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For a few brief years in the Reagan-era, Marlin ponied up a lever-action hunting rifle that was among the pinnacle in hard-hitting big game guns of its kind. Based on the same 1895 action proven over the course of a century, the new gun used a very old round that had similarly been reinvented.

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What is the .375 Win?

Back in the 1880s, one of the most effective "cowboy" rounds was the big-bore .38-55 Winchester. This black powder fueled cartridge could send a 255-grain bullet out a couple football fields away at 1300fps-- providing enough power to fell just about anything on the continent except for the really big bears. Several late 19th Century Marlins, to include the Models 1893 and 95, came standard in the loading. Even after it was made obsolete by smokeless powder rounds and was abandoned, Marlin still made a few Model 336s in the chambering.

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It should have been no surprise that the company jumped on the new .375 Winchester, a trimmed down smokeless powder update of the .38-55 that debuted in 1978.

Did we mention the new round could send a 220-grain bullet zipping out at 2200fps?

Design of the Marlin 375

Marlin took the same classic 1895/336 action that has been around for a century and, like it did with the .444 Marlin, stretched it out to accommodate the new, and improved round. Using a 20-inch 12-groove 1:12 RH twist barrel, the 3-quarter length magazine tube held five of the longer cartridges rather than the traditional six rounds of marginally shorter .30-30.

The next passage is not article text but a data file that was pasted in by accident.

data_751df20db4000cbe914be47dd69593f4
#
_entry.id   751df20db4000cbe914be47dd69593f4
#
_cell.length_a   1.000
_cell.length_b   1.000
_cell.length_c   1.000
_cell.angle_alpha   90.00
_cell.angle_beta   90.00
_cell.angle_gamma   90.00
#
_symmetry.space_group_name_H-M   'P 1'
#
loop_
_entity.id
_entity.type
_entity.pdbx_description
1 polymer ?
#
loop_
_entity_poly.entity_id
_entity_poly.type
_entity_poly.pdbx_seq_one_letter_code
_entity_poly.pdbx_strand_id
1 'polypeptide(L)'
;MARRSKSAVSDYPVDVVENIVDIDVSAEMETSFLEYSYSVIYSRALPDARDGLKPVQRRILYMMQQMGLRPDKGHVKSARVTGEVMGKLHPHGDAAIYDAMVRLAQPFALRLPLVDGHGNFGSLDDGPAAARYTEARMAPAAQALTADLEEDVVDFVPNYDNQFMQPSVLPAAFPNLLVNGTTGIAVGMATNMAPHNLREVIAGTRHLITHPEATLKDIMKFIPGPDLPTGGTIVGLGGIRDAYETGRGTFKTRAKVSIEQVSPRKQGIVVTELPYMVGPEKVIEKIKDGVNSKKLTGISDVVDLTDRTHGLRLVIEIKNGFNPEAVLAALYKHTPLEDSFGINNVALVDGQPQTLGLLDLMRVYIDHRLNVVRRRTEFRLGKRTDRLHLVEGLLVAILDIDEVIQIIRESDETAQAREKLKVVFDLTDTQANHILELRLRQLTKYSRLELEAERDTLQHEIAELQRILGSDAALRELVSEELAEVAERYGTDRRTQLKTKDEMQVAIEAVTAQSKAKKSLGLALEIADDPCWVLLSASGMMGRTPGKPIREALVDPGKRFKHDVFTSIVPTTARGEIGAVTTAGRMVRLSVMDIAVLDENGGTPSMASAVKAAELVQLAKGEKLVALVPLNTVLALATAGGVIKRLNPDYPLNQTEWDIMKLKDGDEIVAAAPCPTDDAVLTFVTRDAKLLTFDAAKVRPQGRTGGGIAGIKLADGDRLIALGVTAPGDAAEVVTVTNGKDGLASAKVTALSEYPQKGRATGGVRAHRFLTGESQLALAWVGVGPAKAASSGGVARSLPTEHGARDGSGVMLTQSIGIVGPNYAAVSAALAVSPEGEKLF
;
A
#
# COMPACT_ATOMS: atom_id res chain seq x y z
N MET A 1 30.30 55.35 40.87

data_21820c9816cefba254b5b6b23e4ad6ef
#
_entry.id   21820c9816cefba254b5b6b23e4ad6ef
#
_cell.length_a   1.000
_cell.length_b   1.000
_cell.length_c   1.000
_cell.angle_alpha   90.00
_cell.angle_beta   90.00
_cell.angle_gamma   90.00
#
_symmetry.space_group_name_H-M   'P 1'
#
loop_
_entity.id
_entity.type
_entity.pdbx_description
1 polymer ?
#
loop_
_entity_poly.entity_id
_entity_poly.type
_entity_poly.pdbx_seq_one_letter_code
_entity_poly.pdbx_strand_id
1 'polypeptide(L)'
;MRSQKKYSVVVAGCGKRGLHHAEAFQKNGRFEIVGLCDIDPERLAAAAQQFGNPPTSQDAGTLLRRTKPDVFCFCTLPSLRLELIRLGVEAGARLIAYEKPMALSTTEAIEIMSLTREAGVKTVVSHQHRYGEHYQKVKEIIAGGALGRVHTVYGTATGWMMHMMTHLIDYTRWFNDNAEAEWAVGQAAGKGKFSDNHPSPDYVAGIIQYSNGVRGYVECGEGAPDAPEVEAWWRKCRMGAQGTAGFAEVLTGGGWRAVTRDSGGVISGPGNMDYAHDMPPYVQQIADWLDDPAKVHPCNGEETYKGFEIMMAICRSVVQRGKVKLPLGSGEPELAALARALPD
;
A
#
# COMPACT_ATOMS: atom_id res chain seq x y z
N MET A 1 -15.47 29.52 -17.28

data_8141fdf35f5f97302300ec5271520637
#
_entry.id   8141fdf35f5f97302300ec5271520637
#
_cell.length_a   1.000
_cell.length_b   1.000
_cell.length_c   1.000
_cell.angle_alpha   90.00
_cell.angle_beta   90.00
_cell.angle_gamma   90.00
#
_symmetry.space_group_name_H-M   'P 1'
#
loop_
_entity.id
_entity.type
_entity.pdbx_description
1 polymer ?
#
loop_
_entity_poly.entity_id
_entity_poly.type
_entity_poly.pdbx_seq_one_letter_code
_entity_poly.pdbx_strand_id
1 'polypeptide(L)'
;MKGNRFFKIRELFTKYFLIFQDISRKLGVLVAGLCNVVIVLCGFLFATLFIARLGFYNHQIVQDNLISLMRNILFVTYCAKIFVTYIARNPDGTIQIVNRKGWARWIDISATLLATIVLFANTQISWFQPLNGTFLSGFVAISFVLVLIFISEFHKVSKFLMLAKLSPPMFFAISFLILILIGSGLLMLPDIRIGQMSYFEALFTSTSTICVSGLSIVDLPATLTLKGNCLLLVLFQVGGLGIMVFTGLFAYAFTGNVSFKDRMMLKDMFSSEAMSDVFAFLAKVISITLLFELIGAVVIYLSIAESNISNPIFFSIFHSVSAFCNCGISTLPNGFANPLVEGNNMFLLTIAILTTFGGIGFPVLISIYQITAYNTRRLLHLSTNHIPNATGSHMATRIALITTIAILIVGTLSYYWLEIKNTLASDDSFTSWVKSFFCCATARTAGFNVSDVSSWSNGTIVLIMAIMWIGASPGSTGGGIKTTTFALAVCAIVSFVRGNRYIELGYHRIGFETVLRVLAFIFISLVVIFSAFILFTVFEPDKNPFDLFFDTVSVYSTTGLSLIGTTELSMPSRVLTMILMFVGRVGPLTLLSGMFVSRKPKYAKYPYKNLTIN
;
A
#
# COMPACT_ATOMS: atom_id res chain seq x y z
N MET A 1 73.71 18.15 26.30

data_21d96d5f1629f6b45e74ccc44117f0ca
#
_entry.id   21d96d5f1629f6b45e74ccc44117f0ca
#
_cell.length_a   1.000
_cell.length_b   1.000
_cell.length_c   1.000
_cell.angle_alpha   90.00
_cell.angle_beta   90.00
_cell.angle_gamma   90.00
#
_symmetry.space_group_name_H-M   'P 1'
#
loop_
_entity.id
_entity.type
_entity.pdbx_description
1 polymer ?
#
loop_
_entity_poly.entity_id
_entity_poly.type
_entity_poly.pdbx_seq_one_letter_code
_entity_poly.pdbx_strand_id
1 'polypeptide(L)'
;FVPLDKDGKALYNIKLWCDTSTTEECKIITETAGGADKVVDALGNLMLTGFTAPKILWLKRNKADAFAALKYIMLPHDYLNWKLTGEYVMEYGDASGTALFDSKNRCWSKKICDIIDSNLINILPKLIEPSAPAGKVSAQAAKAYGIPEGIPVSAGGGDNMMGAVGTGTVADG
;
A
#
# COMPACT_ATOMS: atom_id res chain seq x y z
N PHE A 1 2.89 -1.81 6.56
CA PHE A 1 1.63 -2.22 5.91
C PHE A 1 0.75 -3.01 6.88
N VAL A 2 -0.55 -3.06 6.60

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Groovy accents that were standard at the time to include a black walnut stock with recoil pad, gold trigger, semi-buckhorn rear and wide-scan detachable hooded front sight were carried over to the new Model 375. At just 7.3-pounds, the rifle was about as handy as you could get.
Firing a 375 Marlin on a windy day

Getting your own

Retailing for $210 when introduced in 1980, about $595 in today's cash, the gun was only in production for three years.

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The guns sold in big box stores like JC Penny's and Wal Mart for as low as $189 in the mid-80s as Marlin did away with old stocks. Good luck getting a deal like that today though as the going rate is more like $600-$800.

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Marlin produced a total of 16,315 Model 375 rifles at their North Haven, Connecticut works and all will be marked as such-- these are classic Connecticut JM guns.

The round? Yes, its still in limited production (Winchester, 200 grain) and runs about $50 a box so reloading may be the way to go if you are able to pick up one of these now-rare and hard-hitting Marlins.

Moreover, if you do have one, drop your love or hate for it in the comments below.
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